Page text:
Making a case for anger

Anger gets a bad rap when pitted against its more positive counterparts of happiness, calmness, or even the not so positive sadness. Maybe because we believe that anger is violent and harmful. It is considered destructive. But, from an evolutionary perspective, all emotions are appropriate in certain circumstances when experienced at an optimal degree. Even Jalaluddin Rumi, in his poem ‘The Guesthouse’ says:

“The dark thought, the shame, the malice,
meet them at the door laughing,
and invite them in.

Be grateful for whoever comes,
because each has been sent
as a guide from beyond
.”

Given the acknowledgement, how about we tell you why it is actually good to get angry? Here we go!

  1. Anger is a survival mechanism. Our emotions are tools through which we engage with different situations in the world. And anger is a primal one, which keeps us safe from danger. We get angry when our boundaries are violated. That’s a sign that we are unsafe. Think of how you felt when you were denied a promotion you deserved. Or got yelled at in front of team members. Angry, right? It is the fight response which drives us to be vigilant about threats and sharpens our focus.
  2. Anger provides a sense of control. Given that it is a protective instinct, it helps us feel in charge instead of feeling By displaying anger appropriately, we can claim what’s ours or withhold from others who act against our welfare. It’s a way of protecting what belongs to us.
  3. Anger releases tension. That’s why we are often asked to not bottle up our feelings. Else we have pressure cooker moments. When we are angry, we experience physical and emotional pain. The anger pushes us to do something about it – usually, cope with the stress by releasing the tension in our body, in the process, calming our self. That’s why we could feel calmer after expressing anger.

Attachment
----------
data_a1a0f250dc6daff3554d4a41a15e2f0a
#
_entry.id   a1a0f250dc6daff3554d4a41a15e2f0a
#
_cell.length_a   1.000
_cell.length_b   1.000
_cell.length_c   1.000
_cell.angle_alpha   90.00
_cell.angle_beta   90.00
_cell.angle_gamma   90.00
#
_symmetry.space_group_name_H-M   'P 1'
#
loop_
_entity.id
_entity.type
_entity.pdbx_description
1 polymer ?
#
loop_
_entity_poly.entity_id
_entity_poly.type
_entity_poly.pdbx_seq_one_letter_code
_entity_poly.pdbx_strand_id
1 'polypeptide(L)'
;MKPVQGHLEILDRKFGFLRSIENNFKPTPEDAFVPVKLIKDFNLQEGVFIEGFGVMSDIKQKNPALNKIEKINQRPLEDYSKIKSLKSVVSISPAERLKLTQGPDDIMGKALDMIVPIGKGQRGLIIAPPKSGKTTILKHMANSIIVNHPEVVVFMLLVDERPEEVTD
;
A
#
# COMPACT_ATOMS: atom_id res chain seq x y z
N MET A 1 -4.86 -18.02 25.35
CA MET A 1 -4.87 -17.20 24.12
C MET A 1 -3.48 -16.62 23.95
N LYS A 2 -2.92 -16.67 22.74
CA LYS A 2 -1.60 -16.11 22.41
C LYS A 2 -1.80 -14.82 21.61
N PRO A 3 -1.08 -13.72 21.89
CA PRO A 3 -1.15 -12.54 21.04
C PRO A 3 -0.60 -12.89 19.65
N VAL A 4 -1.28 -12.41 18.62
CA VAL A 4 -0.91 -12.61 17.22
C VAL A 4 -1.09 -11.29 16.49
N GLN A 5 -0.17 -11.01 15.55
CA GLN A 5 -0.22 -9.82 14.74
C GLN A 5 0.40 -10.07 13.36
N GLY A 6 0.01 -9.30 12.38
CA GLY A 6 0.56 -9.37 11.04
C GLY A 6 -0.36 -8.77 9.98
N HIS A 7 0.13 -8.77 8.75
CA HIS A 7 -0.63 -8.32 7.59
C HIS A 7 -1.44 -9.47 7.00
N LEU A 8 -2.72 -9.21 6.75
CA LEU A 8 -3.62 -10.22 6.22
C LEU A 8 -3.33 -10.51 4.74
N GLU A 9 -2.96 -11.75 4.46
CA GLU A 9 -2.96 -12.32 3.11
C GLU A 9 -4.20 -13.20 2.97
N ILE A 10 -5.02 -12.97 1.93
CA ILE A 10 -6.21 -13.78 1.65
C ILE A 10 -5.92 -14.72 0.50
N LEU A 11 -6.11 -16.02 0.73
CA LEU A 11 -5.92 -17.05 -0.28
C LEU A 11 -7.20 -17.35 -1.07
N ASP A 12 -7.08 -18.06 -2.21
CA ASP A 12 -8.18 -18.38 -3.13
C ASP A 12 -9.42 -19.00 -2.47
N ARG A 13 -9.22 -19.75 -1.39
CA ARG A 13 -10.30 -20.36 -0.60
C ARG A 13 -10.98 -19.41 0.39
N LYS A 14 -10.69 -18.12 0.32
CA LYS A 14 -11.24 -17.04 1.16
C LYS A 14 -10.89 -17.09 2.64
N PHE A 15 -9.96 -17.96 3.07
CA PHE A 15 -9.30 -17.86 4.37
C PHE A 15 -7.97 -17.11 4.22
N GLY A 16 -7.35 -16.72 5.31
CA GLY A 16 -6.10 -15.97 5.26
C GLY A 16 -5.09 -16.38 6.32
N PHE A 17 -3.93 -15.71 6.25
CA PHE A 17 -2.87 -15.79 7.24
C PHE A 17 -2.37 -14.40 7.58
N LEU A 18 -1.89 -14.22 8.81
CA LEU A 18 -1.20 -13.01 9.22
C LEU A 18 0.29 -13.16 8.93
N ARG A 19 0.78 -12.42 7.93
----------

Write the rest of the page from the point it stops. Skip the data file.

4. Anger highlights our belief systems. We feel angry when our values are not in harmony with the situations we face. Think of the times you felt something was unfair or unjust. Anger makes us aware of our beliefs and personal values. It also pushes us to take action to find better value fitment. That’s why it’s important to hire people who have similar values as the organization.
  5. Anger sharpens emotional intelligence. Most of us avoid anger. But those of us who are willing to experience the discomfort of emotions such as anger and grief, are able to tap into their inherent wisdom. We learn about ourselves more, and it presents an opportunity to rewire thought patterns that are unproductive. Such people are emotionally intelligent, adaptive and resilient.

Having said all this, everything in optimum doses is ideal. Anything more or anything less is imbalanced. And if your anger tips towards the ‘too much’ scale, here are some ideas for damage control.

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